If you’ve ever tried to read a PDF on your cell phone you know how frustrating it can be when something isn’t form factor responsive. You might also have some employees who are still ‘old school’ and will print out any instructions you provide, which means they could quickly become outdated.

What format should you use?

Most of the time when people think documentation, writing things down is the first image that comes to mind. But as outlined above, there are a number of considerations that may lead you to choose a different format than the written word, like video. Depending on the topic, you may want to do quick overviews of functionality that is being released, or step-by-step walkthroughs where you can show users how to complete a new process.

Now that we’ve outlined some considerations you should keep in mind, let’s dive into the types of documentation you should have.

Types of Documentation

Org Customizations

Org customizations encompass the custom objects, fields, formulas, validation rules, etc. that you’ve built. Documentation of these customizations can, and should, happen in Salesforce. The Description field, along with the Data Owner, Field Usage, Data Sensitivity Level and Compliance Categorization fields, are exactly where you should store this information, including:image5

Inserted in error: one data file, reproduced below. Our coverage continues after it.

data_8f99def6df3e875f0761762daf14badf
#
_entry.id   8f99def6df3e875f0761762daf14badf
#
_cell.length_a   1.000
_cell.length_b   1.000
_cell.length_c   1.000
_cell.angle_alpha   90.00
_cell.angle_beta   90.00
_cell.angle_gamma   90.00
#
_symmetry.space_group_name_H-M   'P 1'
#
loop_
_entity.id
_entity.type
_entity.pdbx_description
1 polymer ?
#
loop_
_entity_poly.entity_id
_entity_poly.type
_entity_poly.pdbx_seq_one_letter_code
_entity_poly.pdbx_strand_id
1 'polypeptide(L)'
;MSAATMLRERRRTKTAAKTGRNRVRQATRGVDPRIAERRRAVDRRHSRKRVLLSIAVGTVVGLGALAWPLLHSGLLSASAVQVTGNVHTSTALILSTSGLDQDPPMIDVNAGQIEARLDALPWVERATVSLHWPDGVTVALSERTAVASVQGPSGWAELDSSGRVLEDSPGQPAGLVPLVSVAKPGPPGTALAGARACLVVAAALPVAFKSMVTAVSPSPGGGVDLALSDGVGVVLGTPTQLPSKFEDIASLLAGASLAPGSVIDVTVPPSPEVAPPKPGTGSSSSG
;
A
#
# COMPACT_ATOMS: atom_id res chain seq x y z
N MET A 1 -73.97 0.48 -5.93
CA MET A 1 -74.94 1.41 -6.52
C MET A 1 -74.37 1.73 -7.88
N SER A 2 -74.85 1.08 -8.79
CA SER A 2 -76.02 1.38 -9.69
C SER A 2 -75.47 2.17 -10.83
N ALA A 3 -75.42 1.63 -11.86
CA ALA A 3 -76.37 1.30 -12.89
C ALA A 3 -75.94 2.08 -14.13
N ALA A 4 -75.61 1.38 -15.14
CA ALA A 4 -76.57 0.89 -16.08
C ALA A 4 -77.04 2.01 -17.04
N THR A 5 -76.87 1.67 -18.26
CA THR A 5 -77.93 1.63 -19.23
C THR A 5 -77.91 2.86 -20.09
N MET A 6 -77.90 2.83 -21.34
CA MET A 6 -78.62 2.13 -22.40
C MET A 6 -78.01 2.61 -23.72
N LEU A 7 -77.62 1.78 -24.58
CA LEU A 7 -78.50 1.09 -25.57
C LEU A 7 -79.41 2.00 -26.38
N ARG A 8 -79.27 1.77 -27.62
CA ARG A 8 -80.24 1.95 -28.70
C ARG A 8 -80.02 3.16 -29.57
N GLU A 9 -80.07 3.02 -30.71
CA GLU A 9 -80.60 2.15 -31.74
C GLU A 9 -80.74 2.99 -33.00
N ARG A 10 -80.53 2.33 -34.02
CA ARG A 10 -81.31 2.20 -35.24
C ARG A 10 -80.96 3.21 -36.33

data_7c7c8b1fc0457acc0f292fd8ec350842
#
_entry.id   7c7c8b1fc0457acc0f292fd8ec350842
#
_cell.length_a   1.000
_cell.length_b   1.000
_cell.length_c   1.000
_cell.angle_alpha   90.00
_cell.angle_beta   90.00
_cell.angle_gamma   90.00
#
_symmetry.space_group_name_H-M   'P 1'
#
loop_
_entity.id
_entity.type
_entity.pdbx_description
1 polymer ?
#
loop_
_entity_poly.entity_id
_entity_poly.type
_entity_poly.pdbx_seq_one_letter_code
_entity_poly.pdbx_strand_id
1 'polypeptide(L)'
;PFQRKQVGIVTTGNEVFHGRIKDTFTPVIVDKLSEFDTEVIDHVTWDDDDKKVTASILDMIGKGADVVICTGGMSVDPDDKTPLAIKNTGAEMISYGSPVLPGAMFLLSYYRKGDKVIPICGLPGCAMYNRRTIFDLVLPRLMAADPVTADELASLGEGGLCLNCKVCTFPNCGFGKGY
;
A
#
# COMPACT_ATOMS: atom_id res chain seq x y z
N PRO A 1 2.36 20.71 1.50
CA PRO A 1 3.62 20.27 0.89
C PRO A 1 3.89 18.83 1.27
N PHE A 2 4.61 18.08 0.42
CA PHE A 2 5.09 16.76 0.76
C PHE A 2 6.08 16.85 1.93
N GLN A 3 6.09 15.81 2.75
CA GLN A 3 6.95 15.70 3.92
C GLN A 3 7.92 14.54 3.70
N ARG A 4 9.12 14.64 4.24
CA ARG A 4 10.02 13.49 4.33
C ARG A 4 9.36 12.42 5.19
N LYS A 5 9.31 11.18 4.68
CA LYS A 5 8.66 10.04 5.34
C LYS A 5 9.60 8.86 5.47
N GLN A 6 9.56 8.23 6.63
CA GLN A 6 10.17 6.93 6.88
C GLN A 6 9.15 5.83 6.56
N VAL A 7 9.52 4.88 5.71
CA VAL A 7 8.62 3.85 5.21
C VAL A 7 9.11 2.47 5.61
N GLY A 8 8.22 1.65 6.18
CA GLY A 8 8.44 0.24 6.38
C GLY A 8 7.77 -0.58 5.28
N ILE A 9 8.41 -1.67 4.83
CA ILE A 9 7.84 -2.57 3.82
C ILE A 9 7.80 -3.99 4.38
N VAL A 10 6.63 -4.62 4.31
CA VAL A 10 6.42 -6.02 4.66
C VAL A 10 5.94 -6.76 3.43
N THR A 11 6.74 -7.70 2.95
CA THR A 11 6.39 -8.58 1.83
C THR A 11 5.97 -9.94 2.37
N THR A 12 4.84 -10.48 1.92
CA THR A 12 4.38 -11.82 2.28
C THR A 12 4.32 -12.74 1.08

• Who requested the field?
  • What purpose/business unit/process does it serve?
  • Who or what does it support?
  • Where is this field used? Reports, Dashboards, Automations, etc.
  • How is it populated?  Will users fill in this field or does an automation populate it at a particular point?

Comments are not just for developers and Apex code! Formula fields and Validation Rules can be tricky to read—sometimes it feels like the syntax is a different language! One suggestion I often give Admins who are struggling is to write out what you want the formula to do ‘in English’ first, and then ‘translate’ it to formula syntax. You can then comment out the English version within the formula field itself to help others read it more easily in the future. The syntax for comments is to precede the text in a forward slash and an asterisk, then follow it with asterisk and forward slash, like this:

/*comment text*/image2

Here’s an example of how this might look in a Validation Rule where we want to ensure that the Billing State is filled in for all Business Accounts:

/*Check that the Account Type equals Business Account*/

ISPICKVAL(Type,”Business”)

&&

/*Check if the Billing State is blank*/

ISBLANK(BillingState)

Don’t forget, you also have the option to document this outside of Salesforce, and there are a couple of Excel-based templates you can use for this, depending on how you decide to approach it. The first is the Master Configuration Workbook, which I found in this Admin Hero blog post. This template allows you to document your org object by object, detailing the type and purpose of each field, which ones are required, and even which are in use by each page layout.